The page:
Presidential Choice Signals Loss for MJF

July 29, 2008 at 2:37 pm 1 comment

July 20, 2008                                                                      

      Presidential Choice Signals Loss for MJF

by  Dr. Sukhdev Shah[1]

 By siding with NC-UML alliance in election for President and Vice-President, MJF Chairman Mr. Upendra Yadav has turned the course of Nepal’s political history upside-down, moving it away from modernization and change toward the continuation of status-quo that offers no solution to Nepal’s multifaceted problems causing unending poverty, social disintegration, and loss of hope for most people trying for mere survival. 

In exchange for NC-UML’s support for its vice-presidential candidate–former Judge Mr. Permanand Jha–MJF chose to throw its weight behind Dr. Ram Baran Yadav in the election for President, nominated by NC-UML Alliance. In the first round of voting, Dr. Yadav missed gaining majority vote by a narrow margin against CPI-M candidate, Mr. Ram Raja Prasad Singh, with the final outcome to be decided in a run-off.

 The rumor is that Mr. Upendra Yadav made the decision to back up NC-UML candidate-changed from MJF’s earlier backing of Maoist candidate-without consultation with his party colleagues and other Madhesi parties-TMLP and Sadbhavna-about the change of alliance. In short, Mr. Yadav is convinced that his party as well as other Madhesi parties have faith in his leadership and will go along with his decision. This probably was true in the actual voting that took place for VP in which most, if not all, Madhesi parties voted for Dr. Yadav.


MJF’s change of position is inexplicable!     

In a public statement justifying his switch of alliance for presidential election, Mr. Yadav said that Maoist Party had betrayed him by putting up its own vice-presidential candidate whereas the understanding reached earlier was for MJF backing Maoists’ choice for President in exchange for its (Maoist) pledge to support MJF candidate, a Madhesi, for vice-president.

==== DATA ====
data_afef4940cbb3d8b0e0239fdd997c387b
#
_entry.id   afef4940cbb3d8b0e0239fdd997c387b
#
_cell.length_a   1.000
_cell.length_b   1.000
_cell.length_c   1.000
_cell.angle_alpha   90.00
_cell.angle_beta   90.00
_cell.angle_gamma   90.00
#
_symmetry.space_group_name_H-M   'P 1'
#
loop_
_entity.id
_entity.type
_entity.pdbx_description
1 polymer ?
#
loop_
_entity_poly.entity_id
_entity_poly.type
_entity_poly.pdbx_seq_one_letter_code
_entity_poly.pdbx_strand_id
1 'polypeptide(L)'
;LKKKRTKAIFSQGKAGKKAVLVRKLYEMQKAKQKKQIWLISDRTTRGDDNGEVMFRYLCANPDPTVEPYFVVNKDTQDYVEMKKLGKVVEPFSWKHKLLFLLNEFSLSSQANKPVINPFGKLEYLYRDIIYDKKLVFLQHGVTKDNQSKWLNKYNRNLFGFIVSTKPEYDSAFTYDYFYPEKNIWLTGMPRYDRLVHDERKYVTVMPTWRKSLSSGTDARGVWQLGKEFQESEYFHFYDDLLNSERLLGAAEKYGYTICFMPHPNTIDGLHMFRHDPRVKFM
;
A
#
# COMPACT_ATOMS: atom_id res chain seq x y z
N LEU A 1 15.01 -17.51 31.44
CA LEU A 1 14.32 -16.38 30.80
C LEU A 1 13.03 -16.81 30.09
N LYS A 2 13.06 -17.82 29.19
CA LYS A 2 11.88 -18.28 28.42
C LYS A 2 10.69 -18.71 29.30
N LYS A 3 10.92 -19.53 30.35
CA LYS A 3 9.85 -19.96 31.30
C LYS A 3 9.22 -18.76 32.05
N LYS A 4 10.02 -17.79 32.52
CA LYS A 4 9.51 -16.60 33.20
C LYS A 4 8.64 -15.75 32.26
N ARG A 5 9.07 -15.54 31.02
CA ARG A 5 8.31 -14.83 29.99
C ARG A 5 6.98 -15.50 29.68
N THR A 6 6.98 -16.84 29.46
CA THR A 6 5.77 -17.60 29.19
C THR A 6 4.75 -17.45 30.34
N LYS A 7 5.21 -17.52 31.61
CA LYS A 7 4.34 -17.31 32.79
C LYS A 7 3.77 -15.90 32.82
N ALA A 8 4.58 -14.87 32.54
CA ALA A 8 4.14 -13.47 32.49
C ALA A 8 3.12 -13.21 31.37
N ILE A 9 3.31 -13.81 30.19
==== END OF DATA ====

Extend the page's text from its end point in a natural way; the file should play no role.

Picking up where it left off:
The Maoist second-in-command Dr. Bhattarai did not deny this “betrayal” but explained that his party was looking for “inclusiveness” in the selection of President and Vice-President and, given their choice of a Madhesi candidate for President, it did not look right for his party to support MJF for vice-president. His party rather would have a pahade to balance the ticket.

 Looking at both sides of the argument, Maoist stance appears more reasonable and consistent with MJF’s all-out campaign for inclusiveness and equality, targeted to benefit Madhesi population. On this count at least, Mr. Upendra Yadav is wrong and Mr. Bhattarai right, with Mr. Yadav’s stance seemingly intended for securing immediate gains for his party which, however, overlooks long-term consequences of the decision being taken.          

 Looking back, it appears that, by nominating Mr. Ram Raja for President, Maoists have extended favors to Madhesi parties by providing much needed support for the Madhesi cause, which is in more profound a manner than Madhesi parties ever perceived-that one of their own will become President of this country-much less a First President! In the earlier search for eligible candidates for presidency, there had been no serious talks-even mention–of a Madhesi filling-in this position and, more importantly, the new-found love of Mr. Yadav for the NC-UML alliance-which never considered this option until the very last minute–is some kind of a “retaliation” against the Maoists, who first thought of this possibility.

 As is well-known now, until the break-up of UML-CPN-M parley on presidential selection, UML had pushed for its own party leader to become President, while NC had been steadfast in backing up Prime Minister Koirala for the job. It is reasonable to say that these two parties would have been opposed to even vice-president’s job going to a Madhesi, until the ice was broken by Maoists’ nomination of Ram Raja. Maoists’ magnanimity and generosity towards Madhesis-not ever a hallmark of UML-NC’s dealings with the region and its leadership-deserves appreciation and applaud from all those concerned about Madhes’ fate, not accusation of betrayal and deceit as wrongly perceived by Mr. Yadav.